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Lunchroom Politics or: How I Learned to Stop Worrying and Love the Gushers

A variety of the General Mills' Fruit Gushers. You always pick out the red and green anyway.

During my childhood, namely throughout 90s and early 2000s, kids’ snacks were evolving. As always, cheap and pre-processed goodies were easily available in every grocery store, strategically placed on lower shelves and in bright, eye-catching packaging. However, it seems that a new trend took hold, whereby advertisers and the companies producing these packaged snacks began to re-brand their products to appear healthier and more nutritional while still maintaining the appeal of ‘kets‘.

Of course, it’s fair to say that notable examples like General Mills’ Fruit by the Foot, Fruit Rollups, Fruit Gushers, and many more were and still are convenient filler items for packing children’s lunches or as a midday snack requiring no more effort than a quick trip back into the house. Despite their names, they are little more (or no less) than glorified and gelled candies.

This phenomenon might be attributed to the increasing parental anxiety and societal strain surrounding American childhood obesity, so that whereas ’kets” or children‘s sweets whose characteristics as outlined in the Allison James reading repulse adult consumption and approval, these new products seek middle ground between child satisfaction and adult supervision. Further associations in recent decades can be made with the increase in instant gratification and material placation of children with toys observed and interpreted by various academics. This attitude began long before the 1990s, echoed in the Kix slogan “Kid Tested, Mother Approved“ created in 1978 as well as a general movement beginning in the 20th century toward the treatment of childhood as an experience with a separate set of rules and desires that should be promoted and preserved. Controversy has cropped up around the aforementioned General Mills favorites in particular, though the products remain popular to this day. As we have discussed in reference to children’s publishing, the question of whether or not profit-seeking ventures, individuals, and companies marketing products for children are to be held accountable for their influence upon society remains contentious. It may be interesting to consider that the modern convenience of these snacks has trumped any public outcry at their misrepresentation as “wholesome“, despite measures being taken by important public figures like First Lady Michelle Obama to launch programs fighting childhood obesity.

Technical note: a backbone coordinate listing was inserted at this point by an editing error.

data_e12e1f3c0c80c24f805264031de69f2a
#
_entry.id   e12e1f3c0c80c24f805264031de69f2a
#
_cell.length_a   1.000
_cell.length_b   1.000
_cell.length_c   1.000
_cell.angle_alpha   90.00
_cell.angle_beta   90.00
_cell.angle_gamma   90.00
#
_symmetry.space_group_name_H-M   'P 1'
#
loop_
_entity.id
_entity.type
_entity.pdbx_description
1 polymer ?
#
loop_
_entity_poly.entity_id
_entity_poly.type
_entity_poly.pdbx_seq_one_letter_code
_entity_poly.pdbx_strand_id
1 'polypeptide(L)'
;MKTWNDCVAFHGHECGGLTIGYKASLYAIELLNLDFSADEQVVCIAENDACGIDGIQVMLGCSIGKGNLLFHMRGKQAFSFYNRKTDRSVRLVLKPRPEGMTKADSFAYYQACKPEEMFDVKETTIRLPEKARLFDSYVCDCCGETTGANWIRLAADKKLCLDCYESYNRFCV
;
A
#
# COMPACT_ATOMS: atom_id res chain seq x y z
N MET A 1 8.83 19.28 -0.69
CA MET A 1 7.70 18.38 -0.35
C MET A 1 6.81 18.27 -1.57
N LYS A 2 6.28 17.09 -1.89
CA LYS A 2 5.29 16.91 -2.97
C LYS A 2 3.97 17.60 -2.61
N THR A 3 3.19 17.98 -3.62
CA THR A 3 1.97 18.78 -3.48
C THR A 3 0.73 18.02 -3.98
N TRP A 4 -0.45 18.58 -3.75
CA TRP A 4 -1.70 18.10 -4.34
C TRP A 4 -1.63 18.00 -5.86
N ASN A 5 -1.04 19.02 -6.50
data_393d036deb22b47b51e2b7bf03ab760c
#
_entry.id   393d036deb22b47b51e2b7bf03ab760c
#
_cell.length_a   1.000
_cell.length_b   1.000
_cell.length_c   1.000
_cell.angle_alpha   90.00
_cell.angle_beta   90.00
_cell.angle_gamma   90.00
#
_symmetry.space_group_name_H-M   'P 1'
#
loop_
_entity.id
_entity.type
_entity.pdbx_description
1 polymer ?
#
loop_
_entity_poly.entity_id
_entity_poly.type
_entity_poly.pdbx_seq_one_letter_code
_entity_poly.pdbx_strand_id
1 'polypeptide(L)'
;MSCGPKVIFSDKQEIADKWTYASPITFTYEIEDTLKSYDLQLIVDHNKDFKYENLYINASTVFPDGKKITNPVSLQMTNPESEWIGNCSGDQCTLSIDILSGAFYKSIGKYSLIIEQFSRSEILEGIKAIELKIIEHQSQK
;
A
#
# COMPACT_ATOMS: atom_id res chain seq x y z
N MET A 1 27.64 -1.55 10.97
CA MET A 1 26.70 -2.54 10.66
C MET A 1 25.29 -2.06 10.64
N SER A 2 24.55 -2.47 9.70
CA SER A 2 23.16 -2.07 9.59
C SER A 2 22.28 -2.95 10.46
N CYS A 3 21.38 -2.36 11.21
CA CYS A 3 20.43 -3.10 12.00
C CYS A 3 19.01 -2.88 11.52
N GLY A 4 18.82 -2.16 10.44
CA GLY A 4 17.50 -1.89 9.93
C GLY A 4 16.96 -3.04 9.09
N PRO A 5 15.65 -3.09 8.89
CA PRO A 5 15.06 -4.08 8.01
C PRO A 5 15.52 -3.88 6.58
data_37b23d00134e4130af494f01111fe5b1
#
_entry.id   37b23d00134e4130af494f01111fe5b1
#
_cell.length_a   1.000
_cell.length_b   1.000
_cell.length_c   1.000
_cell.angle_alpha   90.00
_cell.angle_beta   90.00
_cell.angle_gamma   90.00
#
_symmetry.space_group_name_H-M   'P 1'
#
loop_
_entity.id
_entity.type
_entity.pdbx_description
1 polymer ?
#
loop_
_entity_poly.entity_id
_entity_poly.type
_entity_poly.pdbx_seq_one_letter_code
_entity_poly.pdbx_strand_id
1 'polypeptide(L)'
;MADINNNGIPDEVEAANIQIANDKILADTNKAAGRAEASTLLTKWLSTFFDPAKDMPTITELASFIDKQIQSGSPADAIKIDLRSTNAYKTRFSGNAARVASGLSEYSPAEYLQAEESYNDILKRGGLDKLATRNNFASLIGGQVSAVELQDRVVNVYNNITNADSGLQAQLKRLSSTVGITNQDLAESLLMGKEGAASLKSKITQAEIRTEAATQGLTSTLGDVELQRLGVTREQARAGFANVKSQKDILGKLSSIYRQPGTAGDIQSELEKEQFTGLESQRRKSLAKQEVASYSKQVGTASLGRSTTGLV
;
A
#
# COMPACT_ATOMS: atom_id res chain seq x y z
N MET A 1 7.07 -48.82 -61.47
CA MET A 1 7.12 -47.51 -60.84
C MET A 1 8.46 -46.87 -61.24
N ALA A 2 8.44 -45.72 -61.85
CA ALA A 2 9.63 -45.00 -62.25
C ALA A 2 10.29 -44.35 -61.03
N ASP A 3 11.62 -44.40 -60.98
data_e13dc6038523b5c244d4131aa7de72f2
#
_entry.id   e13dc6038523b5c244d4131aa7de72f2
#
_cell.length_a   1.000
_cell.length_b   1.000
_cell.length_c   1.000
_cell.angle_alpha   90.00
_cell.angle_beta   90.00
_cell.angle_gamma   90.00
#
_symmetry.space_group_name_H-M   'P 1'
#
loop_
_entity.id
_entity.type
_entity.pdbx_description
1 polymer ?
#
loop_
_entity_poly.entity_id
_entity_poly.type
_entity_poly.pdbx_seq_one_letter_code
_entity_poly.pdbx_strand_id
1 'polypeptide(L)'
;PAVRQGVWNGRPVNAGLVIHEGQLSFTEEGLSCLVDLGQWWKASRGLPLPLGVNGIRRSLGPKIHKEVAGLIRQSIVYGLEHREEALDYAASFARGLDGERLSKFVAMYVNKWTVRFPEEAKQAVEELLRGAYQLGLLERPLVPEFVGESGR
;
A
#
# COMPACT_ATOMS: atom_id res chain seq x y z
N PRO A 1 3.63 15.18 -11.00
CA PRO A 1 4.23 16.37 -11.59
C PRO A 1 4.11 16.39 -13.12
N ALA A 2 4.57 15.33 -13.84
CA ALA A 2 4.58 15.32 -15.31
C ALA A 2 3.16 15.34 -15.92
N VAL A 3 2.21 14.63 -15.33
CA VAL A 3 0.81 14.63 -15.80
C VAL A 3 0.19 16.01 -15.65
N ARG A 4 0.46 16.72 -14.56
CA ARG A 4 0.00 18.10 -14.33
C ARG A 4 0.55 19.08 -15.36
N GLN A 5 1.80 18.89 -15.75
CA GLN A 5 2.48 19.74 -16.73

During school lunch in primary and elementary school, I remember how these pouched and wrapped snack candies were treated in particular. They were commoditized and envied. You’d be hard-pressed to wrestle some one out of their possession, unless you were packing a fair match yourself in the form of no-nonsense, openly sugary cookies or chips. But trading and sharing was a common practice facilitated by the quantity and qualities of the snacks, as with ‘kets‘. Kids are perhaps more aware in this sense: the squishy, food-colored currency of the lunch room remains undisturbed by changes in marketing. Needless to say, any kid’s efforts to trade a few carrot sticks or an apple for the coveted and colorful pack of Gushers will always prove fruitless.

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